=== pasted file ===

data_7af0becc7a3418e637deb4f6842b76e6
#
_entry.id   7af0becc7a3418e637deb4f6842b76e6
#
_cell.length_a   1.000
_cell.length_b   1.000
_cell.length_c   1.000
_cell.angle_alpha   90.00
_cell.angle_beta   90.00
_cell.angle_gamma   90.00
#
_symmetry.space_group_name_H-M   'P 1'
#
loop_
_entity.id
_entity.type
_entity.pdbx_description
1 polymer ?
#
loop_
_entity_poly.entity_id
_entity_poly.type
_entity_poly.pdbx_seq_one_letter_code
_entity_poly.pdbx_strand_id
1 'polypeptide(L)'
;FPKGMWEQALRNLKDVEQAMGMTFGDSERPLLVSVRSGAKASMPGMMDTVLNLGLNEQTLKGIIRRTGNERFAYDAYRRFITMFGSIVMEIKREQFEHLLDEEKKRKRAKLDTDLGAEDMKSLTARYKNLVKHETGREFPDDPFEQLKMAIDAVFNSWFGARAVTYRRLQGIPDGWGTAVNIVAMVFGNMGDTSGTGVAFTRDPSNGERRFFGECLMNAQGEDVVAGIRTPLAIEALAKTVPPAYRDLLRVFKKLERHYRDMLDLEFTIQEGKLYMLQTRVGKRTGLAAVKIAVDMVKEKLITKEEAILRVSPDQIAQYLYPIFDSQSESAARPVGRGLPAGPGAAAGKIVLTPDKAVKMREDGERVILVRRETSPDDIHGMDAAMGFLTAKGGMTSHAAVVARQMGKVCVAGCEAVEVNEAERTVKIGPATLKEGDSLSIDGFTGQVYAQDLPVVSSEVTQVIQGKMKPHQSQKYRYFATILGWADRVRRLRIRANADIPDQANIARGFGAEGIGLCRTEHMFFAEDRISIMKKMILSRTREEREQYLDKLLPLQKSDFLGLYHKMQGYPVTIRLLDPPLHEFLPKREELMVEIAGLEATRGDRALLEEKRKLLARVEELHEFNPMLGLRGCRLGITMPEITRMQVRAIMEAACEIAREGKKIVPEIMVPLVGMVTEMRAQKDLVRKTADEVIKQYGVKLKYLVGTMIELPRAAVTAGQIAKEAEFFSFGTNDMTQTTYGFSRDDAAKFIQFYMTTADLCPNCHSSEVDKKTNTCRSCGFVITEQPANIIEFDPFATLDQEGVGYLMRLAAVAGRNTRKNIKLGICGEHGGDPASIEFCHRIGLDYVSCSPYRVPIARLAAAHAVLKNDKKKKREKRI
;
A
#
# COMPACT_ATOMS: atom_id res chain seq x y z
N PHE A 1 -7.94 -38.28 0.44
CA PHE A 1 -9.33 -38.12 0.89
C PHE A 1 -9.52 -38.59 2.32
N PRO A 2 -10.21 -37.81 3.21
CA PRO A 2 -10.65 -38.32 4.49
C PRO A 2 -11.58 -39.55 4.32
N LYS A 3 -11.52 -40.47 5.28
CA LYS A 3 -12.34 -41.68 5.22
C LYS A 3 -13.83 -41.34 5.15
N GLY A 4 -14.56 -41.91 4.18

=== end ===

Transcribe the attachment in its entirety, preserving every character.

data_7af0becc7a3418e637deb4f6842b76e6
#
_entry.id   7af0becc7a3418e637deb4f6842b76e6
#
_cell.length_a   1.000
_cell.length_b   1.000
_cell.length_c   1.000
_cell.angle_alpha   90.00
_cell.angle_beta   90.00
_cell.angle_gamma   90.00
#
_symmetry.space_group_name_H-M   'P 1'
#
loop_
_entity.id
_entity.type
_entity.pdbx_description
1 polymer ?
#
loop_
_entity_poly.entity_id
_entity_poly.type
_entity_poly.pdbx_seq_one_letter_code
_entity_poly.pdbx_strand_id
1 'polypeptide(L)'
;FPKGMWEQALRNLKDVEQAMGMTFGDSERPLLVSVRSGAKASMPGMMDTVLNLGLNEQTLKGIIRRTGNERFAYDAYRRFITMFGSIVMEIKREQFEHLLDEEKKRKRAKLDTDLGAEDMKSLTARYKNLVKHETGREFPDDPFEQLKMAIDAVFNSWFGARAVTYRRLQGIPDGWGTAVNIVAMVFGNMGDTSGTGVAFTRDPSNGERRFFGECLMNAQGEDVVAGIRTPLAIEALAKTVPPAYRDLLRVFKKLERHYRDMLDLEFTIQEGKLYMLQTRVGKRTGLAAVKIAVDMVKEKLITKEEAILRVSPDQIAQYLYPIFDSQSESAARPVGRGLPAGPGAAAGKIVLTPDKAVKMREDGERVILVRRETSPDDIHGMDAAMGFLTAKGGMTSHAAVVARQMGKVCVAGCEAVEVNEAERTVKIGPATLKEGDSLSIDGFTGQVYAQDLPVVSSEVTQVIQGKMKPHQSQKYRYFATILGWADRVRRLRIRANADIPDQANIARGFGAEGIGLCRTEHMFFAEDRISIMKKMILSRTREEREQYLDKLLPLQKSDFLGLYHKMQGYPVTIRLLDPPLHEFLPKREELMVEIAGLEATRGDRALLEEKRKLLARVEELHEFNPMLGLRGCRLGITMPEITRMQVRAIMEAACEIAREGKKIVPEIMVPLVGMVTEMRAQKDLVRKTADEVIKQYGVKLKYLVGTMIELPRAAVTAGQIAKEAEFFSFGTNDMTQTTYGFSRDDAAKFIQFYMTTADLCPNCHSSEVDKKTNTCRSCGFVITEQPANIIEFDPFATLDQEGVGYLMRLAAVAGRNTRKNIKLGICGEHGGDPASIEFCHRIGLDYVSCSPYRVPIARLAAAHAVLKNDKKKKREKRI
;
A
#
# COMPACT_ATOMS: atom_id res chain seq x y z
N PHE A 1 -7.94 -38.28 0.44
CA PHE A 1 -9.33 -38.12 0.89
C PHE A 1 -9.52 -38.59 2.32
N PRO A 2 -10.21 -37.81 3.21
CA PRO A 2 -10.65 -38.32 4.49
C PRO A 2 -11.58 -39.55 4.32
N LYS A 3 -11.52 -40.47 5.28
CA LYS A 3 -12.34 -41.68 5.22
C LYS A 3 -13.83 -41.34 5.15
N GLY A 4 -14.56 -41.91 4.18